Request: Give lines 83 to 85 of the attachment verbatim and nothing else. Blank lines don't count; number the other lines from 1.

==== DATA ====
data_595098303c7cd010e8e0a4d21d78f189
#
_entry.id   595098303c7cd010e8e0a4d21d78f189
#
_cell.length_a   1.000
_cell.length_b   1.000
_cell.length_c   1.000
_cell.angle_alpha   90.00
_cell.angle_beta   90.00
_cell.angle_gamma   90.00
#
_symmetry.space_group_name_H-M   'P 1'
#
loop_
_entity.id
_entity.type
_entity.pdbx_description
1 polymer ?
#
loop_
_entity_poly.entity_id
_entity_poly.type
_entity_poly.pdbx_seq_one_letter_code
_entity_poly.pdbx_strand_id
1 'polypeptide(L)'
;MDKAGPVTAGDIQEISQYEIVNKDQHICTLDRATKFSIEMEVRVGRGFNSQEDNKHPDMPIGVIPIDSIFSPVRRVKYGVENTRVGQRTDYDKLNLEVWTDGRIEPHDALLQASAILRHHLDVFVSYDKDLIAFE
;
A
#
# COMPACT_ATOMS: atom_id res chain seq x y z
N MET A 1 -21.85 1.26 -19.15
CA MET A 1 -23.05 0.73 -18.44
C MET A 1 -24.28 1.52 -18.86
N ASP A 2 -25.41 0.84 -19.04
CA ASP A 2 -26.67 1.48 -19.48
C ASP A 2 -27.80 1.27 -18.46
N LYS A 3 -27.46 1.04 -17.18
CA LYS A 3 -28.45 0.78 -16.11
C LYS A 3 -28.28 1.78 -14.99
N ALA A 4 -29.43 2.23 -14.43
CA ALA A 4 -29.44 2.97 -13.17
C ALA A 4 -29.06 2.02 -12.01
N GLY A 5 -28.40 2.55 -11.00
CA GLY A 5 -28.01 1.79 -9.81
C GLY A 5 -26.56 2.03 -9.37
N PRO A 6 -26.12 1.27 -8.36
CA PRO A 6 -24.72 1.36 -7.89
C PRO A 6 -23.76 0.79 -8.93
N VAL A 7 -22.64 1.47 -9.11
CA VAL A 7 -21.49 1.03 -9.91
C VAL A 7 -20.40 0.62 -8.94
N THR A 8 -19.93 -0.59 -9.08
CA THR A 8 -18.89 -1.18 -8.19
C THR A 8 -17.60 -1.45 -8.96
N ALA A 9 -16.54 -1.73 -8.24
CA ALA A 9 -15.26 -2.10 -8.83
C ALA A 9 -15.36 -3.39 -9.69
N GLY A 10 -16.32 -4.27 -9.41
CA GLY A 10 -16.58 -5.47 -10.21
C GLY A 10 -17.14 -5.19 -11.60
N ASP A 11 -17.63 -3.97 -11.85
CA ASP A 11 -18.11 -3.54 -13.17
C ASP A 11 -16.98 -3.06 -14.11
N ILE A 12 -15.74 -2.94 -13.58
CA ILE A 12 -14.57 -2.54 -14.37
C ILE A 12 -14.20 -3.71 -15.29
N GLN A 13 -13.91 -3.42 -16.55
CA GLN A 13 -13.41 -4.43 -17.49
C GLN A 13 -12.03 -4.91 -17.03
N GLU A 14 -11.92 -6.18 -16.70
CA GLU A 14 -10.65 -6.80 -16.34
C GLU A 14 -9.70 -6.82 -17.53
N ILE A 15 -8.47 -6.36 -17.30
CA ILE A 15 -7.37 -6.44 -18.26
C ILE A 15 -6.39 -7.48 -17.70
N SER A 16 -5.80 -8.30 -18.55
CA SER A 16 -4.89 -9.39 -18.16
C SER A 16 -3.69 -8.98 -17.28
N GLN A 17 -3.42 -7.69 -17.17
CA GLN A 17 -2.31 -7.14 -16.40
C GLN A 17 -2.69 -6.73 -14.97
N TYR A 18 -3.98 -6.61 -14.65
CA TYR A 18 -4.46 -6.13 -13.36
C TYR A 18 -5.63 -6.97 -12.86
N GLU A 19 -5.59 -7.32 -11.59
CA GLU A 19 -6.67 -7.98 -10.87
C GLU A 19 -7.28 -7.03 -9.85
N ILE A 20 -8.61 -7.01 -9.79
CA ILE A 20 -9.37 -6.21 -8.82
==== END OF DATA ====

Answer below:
CA TYR A 18 -4.46 -6.13 -13.36
C TYR A 18 -5.63 -6.97 -12.86
N GLU A 19 -5.59 -7.32 -11.59